Entries for Poetry in Stitches Competition 2008

This competition is organized annually by the National Needlework Archive. The requirements are that you choose a poem and interpret it as a picture (2ftx2ft), using any textile technique. The pictures are then exhibited at public venues around the country. A great opportunity to publicise tatting! 
 

The Daffodils (extract)

I wandered lonely as a cloud
That floats on high o'er vales and hills,
When all at once I saw a crowd,
A host, of golden daffodils;
Beside the lake, beneath the trees,
Fluttering and dancing in the breeze.

William Wordsworth

 

This entry was tatted by the Essex Shuttles group. The subject meant tatting a lot of daffodils! However, the competition allows mixed media, including paint, so that helps in giving a unified background. Elaine Law says: "As well as original designs, we used, either as written or adapted, patterns by Inger Kristensen, Pam Palmer, Jane Eborall, Barbara Netherwood and Sheila Yorke. I don't think there were any others, but if anyone else recognises their designs, my apologies! And thank you to you all! "

 

Mary, Mary quite contrary
How does your garden grow?
With silver bells and cockle shells
And pretty maids all in a row.

 

This picture, illustrating the familiar nursery rhyme, was produced by the Cwmbran OCN Tatting Class. You can see it when it was a Work in Progress at the Cardiff Show!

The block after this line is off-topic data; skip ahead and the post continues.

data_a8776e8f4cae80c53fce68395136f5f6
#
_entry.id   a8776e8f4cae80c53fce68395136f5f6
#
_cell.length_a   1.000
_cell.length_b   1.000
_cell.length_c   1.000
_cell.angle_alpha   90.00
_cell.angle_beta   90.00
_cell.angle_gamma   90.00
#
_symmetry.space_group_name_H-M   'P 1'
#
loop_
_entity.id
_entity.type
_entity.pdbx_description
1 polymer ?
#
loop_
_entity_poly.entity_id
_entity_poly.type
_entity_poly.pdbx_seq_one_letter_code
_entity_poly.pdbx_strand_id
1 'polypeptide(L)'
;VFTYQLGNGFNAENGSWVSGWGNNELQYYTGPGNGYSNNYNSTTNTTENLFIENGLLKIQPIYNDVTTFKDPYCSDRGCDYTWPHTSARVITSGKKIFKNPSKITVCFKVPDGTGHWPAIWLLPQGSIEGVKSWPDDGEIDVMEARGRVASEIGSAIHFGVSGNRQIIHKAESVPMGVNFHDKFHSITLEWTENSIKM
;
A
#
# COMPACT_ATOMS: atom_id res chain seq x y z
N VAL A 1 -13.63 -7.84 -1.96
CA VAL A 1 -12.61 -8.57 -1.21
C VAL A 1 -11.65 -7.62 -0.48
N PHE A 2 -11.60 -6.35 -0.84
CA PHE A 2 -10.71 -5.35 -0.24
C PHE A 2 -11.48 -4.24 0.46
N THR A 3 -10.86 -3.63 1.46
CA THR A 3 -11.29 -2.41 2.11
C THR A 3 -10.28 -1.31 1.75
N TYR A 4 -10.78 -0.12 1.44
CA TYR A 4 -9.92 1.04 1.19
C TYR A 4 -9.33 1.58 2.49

Prize-winning entry by Isca Tatters
This talented group won the prize for the most innovative use of a traditional craft

For Sale

Four hundred years this little house has stood
Through wind and fire, through earthquake and through flood;
Still its old beams, though bulged and warped, are strong,
In spite of gaping wounds both deep and long.
The doors are low and give such narrow space
We must walk humbly in this little place.
The windows here, no longer square or straight,
Are able now, from their fantastic state,
To squint down their own walls, and see the flowers
That get more drippings from the eaves than showers.
Six hundred pounds for all this precious stone!
These little, quaint old windows squinting down;
This orchard, with its apples' last appeal
To dumpling or sweet cider; this deep well,
Whose little eye has sparkled from its birth -
Four hundred years in sixty feet of earth!

W.H.Davies

 

The Isca Tatters from Caerleon in South Wales chose to illustrate this poem by W. H. Davies who was born in their locality in 1871. He spent his youth as a hobo in the US, but later returned to a quieter life in the UK.

 
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